Now seeing the Soul is the first thing that is moveable, and as they say, is moved of it self; but the body, or the matter is of it self unable, and unfit for motion, and doth much degenerate from the Soul, therefore they say there is need of a more excellent Medium, viz. Such a one that may be as it were no body, but as it were a Soul, or as it were no Soul, but as it were a body, viz. by which the soul may be joyned to the body. Now they conceive such a medium to be the spirit of the World, viz. that which we call the quintessence: because it is not from the four Elements, but a certain first thing, having its being above, and besides them. There is therefore such a kind of spirit required to be, as it were the medium, whereby Celestiall Souls are joyned to gross bodies, and bestow upon them wonderfull gifts. This spirit is after the same manner in the body of the world, as ours is in the body of man. For as the powers of our soul are communicated to the members of the body by the
spirit, so also the Vertue of the Soul of the World is diffused through all things by the quintessence: For there is nothing found in the whole world, that hath not a spark of the Vertue thereof. Yet it is more, nay most of all infused into those things which have received, or taken in most of this spirit: Now this spirit is received or taken in by the rayes of the Stars, so far forth as things render themselves conformable to them. By this spirit therefore every occult property is conveyed into Hearbs [herbs], Stones, Metals, and Animals, through the Sun, Moon, Planets, and through Stars higher then the Planets. Now this spirit may be more advantageous to us, if any one knew how to separate it from the Elements: or at least to use those things chiefly, which do most abound with this spirit. For these things, in which this spirit is less drowned in a body, and less checked by matter, do more powerfully, and perfectly act, and also more readily generate their like: for in it are all generative, & seminary Vertues. For which cause the Alchymists [alchemists] endeavour to separate this spirit from Gold, and Silver; which being rightly separated, and extracted, if thou shalt afterward project upon any matter of the same kind (i.e.) any Metall, presently will turn it into Gold, or Silver. And we know how to do that, and have seen it done: but we could make no more Gold, then the weight of that was, out of which we extracted the spirit. For seeing that is an extense form, and not intense, it cannot beyond its own bounds change and imperfect body into a perfect: which I deny not, but may be done by another way.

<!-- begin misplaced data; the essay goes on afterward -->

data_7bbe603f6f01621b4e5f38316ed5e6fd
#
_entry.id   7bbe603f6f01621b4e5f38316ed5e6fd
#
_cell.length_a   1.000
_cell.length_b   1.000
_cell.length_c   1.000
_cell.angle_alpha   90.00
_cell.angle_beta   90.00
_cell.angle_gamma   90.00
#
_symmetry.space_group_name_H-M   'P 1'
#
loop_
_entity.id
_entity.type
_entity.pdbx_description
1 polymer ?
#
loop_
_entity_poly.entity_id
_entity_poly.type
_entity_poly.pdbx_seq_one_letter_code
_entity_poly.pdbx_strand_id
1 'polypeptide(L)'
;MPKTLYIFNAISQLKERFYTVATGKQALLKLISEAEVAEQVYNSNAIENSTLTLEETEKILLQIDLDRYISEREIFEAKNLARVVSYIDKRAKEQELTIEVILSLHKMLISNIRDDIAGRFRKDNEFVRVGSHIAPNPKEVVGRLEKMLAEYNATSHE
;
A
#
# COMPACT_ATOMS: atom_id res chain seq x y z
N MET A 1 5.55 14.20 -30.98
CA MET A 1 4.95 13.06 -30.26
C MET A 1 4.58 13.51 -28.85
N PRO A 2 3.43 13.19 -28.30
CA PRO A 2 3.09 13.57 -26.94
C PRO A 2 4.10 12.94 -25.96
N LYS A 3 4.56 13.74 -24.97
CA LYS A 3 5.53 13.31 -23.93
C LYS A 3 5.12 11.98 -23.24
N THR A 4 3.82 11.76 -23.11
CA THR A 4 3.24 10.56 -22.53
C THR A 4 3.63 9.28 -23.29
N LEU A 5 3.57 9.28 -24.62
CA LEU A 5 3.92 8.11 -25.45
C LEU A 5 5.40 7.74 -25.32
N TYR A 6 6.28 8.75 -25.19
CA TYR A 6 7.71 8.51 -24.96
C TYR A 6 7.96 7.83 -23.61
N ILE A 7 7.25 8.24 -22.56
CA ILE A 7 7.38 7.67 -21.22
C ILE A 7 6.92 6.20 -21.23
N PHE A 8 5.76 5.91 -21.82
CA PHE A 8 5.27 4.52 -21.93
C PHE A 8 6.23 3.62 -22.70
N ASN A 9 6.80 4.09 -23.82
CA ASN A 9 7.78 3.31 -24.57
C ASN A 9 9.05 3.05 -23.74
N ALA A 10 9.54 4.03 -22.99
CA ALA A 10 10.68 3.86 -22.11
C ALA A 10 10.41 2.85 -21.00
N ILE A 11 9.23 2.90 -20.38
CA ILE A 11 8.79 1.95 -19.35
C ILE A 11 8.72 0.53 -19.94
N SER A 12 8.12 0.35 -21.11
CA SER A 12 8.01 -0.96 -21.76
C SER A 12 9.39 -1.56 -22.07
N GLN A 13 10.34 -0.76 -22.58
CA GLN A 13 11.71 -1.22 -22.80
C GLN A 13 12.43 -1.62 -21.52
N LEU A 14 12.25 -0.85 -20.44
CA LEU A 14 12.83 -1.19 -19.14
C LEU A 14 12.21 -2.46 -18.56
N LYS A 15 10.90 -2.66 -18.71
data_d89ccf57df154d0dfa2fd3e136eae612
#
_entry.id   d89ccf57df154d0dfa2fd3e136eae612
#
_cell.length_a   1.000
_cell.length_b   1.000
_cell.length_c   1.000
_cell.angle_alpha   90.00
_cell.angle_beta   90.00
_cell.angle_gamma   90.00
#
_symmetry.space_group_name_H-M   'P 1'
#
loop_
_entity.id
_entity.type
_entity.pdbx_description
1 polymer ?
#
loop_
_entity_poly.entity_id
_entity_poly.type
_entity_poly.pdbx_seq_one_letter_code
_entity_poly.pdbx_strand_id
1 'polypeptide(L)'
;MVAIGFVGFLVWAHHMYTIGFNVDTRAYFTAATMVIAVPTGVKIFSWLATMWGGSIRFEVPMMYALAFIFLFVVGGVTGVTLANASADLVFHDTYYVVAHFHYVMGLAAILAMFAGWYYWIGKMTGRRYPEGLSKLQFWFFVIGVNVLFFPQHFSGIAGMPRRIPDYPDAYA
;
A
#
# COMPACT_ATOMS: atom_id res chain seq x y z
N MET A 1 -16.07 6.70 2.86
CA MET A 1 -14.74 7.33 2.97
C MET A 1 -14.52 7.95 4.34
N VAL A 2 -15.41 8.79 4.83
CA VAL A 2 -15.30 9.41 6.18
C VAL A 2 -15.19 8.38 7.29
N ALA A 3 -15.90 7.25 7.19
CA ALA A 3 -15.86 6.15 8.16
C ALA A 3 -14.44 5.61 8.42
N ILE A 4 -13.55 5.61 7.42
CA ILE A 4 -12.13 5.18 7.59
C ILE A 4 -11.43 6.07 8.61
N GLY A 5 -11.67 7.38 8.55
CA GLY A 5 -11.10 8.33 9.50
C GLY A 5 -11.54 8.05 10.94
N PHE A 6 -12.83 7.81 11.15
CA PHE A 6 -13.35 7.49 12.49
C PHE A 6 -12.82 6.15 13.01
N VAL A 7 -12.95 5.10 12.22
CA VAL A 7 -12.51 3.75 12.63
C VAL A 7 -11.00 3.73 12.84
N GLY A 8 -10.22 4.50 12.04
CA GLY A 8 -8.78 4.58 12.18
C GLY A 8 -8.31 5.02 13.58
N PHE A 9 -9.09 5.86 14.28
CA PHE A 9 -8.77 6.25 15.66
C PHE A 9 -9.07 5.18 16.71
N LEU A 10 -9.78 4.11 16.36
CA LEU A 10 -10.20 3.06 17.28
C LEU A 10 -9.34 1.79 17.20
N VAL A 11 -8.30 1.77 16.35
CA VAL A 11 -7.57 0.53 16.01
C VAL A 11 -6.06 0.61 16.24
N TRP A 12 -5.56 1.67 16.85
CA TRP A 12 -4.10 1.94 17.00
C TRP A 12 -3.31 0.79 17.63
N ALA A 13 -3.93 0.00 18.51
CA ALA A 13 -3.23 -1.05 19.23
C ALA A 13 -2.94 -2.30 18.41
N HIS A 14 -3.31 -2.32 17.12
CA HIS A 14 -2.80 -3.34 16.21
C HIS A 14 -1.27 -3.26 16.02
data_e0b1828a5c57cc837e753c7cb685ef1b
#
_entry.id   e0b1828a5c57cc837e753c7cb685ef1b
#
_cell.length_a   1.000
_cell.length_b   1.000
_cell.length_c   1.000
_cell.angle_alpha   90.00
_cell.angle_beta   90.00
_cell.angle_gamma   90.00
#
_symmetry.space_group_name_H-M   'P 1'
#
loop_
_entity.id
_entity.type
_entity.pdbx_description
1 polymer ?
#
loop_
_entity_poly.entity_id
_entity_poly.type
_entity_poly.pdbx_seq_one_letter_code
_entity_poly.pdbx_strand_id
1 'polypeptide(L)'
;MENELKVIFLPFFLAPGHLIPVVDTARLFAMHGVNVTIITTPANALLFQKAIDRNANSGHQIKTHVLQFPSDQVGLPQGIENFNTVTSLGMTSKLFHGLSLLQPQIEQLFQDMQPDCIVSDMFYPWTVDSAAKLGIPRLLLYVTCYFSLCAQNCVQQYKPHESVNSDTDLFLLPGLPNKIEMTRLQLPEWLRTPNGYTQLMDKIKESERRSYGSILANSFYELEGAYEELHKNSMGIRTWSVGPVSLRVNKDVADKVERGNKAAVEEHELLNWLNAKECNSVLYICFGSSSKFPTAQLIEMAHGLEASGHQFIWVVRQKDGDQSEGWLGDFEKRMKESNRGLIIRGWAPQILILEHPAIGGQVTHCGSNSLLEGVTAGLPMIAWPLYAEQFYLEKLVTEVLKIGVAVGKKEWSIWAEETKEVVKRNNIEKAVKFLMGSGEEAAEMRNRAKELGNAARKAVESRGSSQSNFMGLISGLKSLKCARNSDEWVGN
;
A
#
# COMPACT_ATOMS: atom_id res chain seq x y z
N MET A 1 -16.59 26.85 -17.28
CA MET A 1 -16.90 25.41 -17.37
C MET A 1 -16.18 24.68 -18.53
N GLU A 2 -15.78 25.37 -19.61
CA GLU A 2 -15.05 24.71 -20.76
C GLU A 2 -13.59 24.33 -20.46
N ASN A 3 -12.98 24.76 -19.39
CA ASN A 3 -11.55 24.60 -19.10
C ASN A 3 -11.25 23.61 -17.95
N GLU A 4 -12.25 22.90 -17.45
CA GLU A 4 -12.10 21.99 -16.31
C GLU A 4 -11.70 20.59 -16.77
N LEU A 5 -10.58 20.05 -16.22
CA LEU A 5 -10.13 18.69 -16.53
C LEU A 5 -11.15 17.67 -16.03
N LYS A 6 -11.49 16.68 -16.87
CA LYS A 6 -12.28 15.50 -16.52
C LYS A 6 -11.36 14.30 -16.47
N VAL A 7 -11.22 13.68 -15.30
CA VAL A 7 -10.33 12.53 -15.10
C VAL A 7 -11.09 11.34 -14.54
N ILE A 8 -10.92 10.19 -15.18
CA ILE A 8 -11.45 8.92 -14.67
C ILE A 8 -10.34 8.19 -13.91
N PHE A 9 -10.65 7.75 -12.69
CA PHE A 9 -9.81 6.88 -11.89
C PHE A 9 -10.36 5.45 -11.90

Chap. xv. How we must find out, and examine the Vertues of things by way of similitude.It is now manifest that the occult properties in things are not from the nature of the Elements, but infused from above, hid from our senses, and scarce at last known by our reason, which indeed come from the Life, and the Spirit of the World, through the rayes of the Stars: and can no otherwise but by experience, and conjecture be enquired into by us.